January 1999, Vol. XVI, Issue 1
While dementia is marked by such cognitive deficits as disorientation, memory loss and changes in intellectual functioning, these are not the symptoms that cause the most distress to caregivers.
In the middle and later stages of the illness, as many as 50% of patients with dementia will exhibit agitation. Of the approximately 4 million people in the United States who suffer from dementia, 70% will become psychotic within the first six or seven years of the illness (Sunderland, 1995, 1996). The term agitation refers to a range of behavioral disturbances including aggression, combativeness, shouting, hyperactivity and disinhibition (Small et al., 1997). It is the symptoms of agitation such as uncooperativeness with necessary care, motoric hyperactivity, verbal abuse and disinhibition that are the most stressful aspect of caring for the demented person.
The nonspecific neuropsychiatric symptoms of agitation can generate feelings of frustration, fear and helplessness in both the patients and their caregivers. Coping mechanisms may fail and give way to intolerance as family members try to deal with these problems day after day. Caring and concern can quickly turn to annoyance, outright anger and even elder abuse. Caregivers' lack of understanding and unrealistic expectations compound the problem. Demented people, having lost their mental powers, may not be able to communicate the exact problem. Some caregivers may see the affected elderly people as manipulative rather than as victims of unavoidable central nervous system changes. Professionals working with the elderly are also not immune to these feelings.
The first line of defense in addressing agitation in the elderly is a careful diagnostic evaluation for medical conditions, psychiatric problems or social/environmental disturbances that can underlie behavioral disturbances. The medical model, making use of a thorough history, with physical examination and laboratory tests, may offer clues to reverse underlying physical disorders, such as infections, medication side effects, neurological diseases, metabolic disorders or pain.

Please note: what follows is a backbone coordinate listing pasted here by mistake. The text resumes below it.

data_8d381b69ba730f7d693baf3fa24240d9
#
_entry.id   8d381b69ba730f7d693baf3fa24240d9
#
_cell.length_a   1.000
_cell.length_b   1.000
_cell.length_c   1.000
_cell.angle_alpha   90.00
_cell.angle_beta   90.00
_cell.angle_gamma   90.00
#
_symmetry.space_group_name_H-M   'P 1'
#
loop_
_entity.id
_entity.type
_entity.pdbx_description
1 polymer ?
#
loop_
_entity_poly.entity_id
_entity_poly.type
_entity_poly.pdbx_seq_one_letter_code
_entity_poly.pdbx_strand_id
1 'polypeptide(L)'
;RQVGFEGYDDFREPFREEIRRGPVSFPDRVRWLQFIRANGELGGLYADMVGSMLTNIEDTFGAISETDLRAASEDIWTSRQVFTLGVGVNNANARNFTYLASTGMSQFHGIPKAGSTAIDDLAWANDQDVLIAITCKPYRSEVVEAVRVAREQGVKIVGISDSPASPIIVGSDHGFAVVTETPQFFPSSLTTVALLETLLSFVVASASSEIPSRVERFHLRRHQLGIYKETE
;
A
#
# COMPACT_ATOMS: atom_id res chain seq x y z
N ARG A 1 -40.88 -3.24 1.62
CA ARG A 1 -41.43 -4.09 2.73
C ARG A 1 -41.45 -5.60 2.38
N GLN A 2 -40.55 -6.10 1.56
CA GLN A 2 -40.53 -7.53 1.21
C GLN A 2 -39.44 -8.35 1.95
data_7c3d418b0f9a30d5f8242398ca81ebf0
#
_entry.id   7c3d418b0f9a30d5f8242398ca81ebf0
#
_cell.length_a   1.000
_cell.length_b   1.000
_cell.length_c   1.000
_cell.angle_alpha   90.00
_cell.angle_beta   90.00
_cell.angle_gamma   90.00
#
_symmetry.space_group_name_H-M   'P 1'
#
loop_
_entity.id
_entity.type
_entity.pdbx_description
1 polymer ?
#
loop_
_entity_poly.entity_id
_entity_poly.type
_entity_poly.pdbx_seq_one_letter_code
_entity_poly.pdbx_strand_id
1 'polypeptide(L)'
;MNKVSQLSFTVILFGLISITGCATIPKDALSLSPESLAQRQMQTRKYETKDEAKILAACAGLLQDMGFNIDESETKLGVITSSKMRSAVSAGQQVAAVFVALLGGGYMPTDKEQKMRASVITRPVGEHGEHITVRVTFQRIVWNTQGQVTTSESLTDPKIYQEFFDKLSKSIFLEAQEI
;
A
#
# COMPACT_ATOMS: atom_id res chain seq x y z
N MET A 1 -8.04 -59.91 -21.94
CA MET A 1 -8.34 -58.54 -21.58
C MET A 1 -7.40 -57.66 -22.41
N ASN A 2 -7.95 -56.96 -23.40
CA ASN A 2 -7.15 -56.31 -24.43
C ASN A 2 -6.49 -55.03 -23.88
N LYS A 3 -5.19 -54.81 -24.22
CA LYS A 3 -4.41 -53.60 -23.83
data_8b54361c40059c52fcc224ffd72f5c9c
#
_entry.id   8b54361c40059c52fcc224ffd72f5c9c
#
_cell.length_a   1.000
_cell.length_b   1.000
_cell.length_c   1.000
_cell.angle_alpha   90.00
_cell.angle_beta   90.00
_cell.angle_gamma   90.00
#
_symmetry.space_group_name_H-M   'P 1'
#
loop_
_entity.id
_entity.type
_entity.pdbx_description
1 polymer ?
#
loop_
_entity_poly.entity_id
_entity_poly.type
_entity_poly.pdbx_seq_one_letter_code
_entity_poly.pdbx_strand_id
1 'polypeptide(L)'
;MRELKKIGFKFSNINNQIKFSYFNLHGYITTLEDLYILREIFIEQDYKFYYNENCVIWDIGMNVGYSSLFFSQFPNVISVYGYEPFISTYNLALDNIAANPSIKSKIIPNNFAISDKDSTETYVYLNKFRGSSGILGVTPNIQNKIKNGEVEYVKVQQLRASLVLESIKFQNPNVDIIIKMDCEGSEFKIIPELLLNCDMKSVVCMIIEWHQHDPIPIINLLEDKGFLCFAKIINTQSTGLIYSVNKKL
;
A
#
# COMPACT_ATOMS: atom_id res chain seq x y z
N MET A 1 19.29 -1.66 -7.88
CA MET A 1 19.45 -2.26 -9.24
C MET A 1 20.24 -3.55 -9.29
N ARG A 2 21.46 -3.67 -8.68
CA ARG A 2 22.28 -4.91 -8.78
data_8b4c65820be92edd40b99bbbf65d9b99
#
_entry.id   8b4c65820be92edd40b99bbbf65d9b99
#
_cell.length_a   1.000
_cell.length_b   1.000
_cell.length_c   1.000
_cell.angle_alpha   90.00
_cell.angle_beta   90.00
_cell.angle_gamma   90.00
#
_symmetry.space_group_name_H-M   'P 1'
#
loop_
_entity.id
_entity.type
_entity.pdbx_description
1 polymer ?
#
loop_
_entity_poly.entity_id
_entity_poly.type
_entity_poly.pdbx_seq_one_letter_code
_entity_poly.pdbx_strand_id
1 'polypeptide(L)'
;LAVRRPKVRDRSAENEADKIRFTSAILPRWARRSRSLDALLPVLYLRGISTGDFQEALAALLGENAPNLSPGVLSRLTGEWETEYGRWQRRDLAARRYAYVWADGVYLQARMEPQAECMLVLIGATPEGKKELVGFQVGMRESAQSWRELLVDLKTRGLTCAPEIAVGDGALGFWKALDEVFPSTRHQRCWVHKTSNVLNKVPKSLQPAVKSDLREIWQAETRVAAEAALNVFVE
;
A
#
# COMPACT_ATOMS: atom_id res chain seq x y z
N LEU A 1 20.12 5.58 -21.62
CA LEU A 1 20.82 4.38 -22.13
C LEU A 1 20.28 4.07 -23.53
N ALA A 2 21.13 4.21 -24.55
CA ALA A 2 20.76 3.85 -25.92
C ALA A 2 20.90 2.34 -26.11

Polypharmacy, very common in the elderly, and the possibility of drug-drug interactions must be considered as a cause of agitation. Medications such as benzodiazepines, beta-blockers, selective serotonin reuptake inhibitors (SSRIs), neuroleptics and diphenhydramine can cause problems. Malingering and factitious disorder also must be differentiated from dementia. Here, the cognitive deficits are inconsistent over time (American Psychiatric Association, 1997).
Physical discomfort such as hunger, constipation and sleep deprivation also can contribute to agitated behavior (Streim, 1997).
If the medical evaluation is unremarkable, psychiatric diagnostic issues need to be explored. Underlying psychiatric problems such as an anxiety disorder or psychosis with delusional thinking and hallucinations can be treated. A major depressive disorder can masquerade as pseudodementia. Substance abuse, a hidden disorder in the elderly, needs to be ruled out, since drug-alcohol interactions as well as the long-term toxic effects of chronic substance abuse may underlie agitated behavior.
The next step is the assessment of the patient's overall psychosocial$environmental situation. Historical factors, involving psychosocial stressors, such as a death in the family, a change in personnel or roommate, or recent surgery need to be identified. Behavioral and environmental modification can be helpful in producing positive change. Settings can be altered to adjust for noise, temperature, the patient's routine or other aggravating factors. Often, the elderly person may be trying to communicate boredom, frustration or loneliness. Increased contact between patient and caregiver can be helpful. A supportive psychotherapeutic approach, handled by a calm, reassuring and confident professional, can offer comfort and education, and can fulfill unmet needs. Even a demented person will remember a sincere, soft voice and a gentle touch long after the visitor has left the room.